Precision is the watchword of style, and if we could keep the question just what am I talking about? steadily before us as we revise, we would find ourselves writing more clearly because our attention would be focused first on the nouns we have written. We are writing because we have something to say. Something. Nouns name things. They answer to the question What?, and the more precise we are about that what, the better we position ourselves to be understood. And therein lies style.
Just what we’re talking about, though, quickly becomes a question more complicated—and more interesting—than we might have thought. As the logicians like to say, the world to our everyday mind is made up of things, some visible, some not, some we can perceive with our senses, some we cannot. Grammarians divide the thousands upon thousands of nouns we create into two large domains: concrete and abstract. Concrete nouns (the word concrete means grown together, or coalesced, and refers to the idea that something is what it is by virtue of all its many qualities, or attributes, which hold it together as something) name things we perceive with at least one of our five common senses: we can see or touch or taste or smell or hear what is a concrete noun—a tree, for example, or a table or chair.
But management or freedom or hate? These words, too, are all nouns, but they name realities we perceive with our minds, not our senses. What we understand when we use the word freedom is the idea of being free, something we extract (or abstract, which means to draw or pull away) from a set of concrete realities. The unhampered freedom I saw in those two little children playing with their dog on the beach under a blue, blue sky and bright sun over the weekend—that freedom I did not see with my eyes: I saw it with my mind while my eyes saw the concrete realities of two children and a dog and a beach and a sky and the sun. Freedom, therefore, at least as a noun, is an abstract reality.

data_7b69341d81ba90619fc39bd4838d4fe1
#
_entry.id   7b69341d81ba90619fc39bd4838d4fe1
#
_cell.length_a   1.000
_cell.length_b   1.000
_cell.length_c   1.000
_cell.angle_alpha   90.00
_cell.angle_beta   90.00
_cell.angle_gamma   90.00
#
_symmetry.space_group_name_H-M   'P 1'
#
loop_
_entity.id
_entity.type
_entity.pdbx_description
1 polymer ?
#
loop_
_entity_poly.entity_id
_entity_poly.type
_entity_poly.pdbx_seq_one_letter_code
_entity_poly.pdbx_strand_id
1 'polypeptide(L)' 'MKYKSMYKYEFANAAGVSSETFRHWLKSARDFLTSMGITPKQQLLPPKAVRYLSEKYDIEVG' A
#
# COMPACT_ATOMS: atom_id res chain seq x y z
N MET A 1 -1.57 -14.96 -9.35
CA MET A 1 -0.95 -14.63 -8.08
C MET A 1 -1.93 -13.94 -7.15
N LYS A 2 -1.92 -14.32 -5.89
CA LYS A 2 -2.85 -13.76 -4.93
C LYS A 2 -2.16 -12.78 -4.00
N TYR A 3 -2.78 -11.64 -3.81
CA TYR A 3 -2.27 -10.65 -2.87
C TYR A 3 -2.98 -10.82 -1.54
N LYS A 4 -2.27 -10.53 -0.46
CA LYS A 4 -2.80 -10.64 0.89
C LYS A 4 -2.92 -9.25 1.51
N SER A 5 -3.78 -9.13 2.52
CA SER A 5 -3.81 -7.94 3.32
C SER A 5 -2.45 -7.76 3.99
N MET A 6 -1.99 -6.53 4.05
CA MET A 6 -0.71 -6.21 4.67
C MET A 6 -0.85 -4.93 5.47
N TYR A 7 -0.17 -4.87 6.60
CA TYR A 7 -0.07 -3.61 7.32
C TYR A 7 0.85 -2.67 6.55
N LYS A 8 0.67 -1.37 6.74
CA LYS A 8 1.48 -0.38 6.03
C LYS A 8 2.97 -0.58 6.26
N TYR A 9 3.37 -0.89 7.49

But we have to be careful here, as always it seems, with the lines we draw. So strange and complicated is the world we help create with our language, that our nouns can oftentimes cross easily over the border of concrete and abstract. I heard a newscaster say recently that in anticipation of an expected hurricane, residents of the small coastal town were ordered to seek shelter. Is the noun shelter here concrete or abstract? A shelter, as a concrete noun, is a structure that covers something to protect it, but surely all the residents of this town were not being directed to one actual building, no matter how large that shelter might have been. Instead, the concrete noun shelter, the structure, has been employed here as an abstract noun, meaning protection, and that is why there is no article, either definite (the) or indefinite (a), before the noun shelter. To have included either article in this context (or to have made the noun plural) would have been to concretize the noun by specifying it, and that was not what the newscaster wanted to communicate. In just what kind of structure the residents were to find protection was not the point; finding protection and safety—both abstract nouns—was.
The lesson to be drawn (no pun intended) from this distinction between concrete and abstract nouns is that the precise choices we make in constructing our sentences determine how well we hold the reader’s attention to what we really mean to say. Precise choices lie in the details of grammar, and often the slightest change can make all the difference. Those many coastal residents could have been ordered to seek shelters elsewhere, but that would have sent them looking for certain buildings, not the protection those buildings could afford. The concrete embodies the abstract, and that distinction can help us sharpen our perceptions and write more precisely.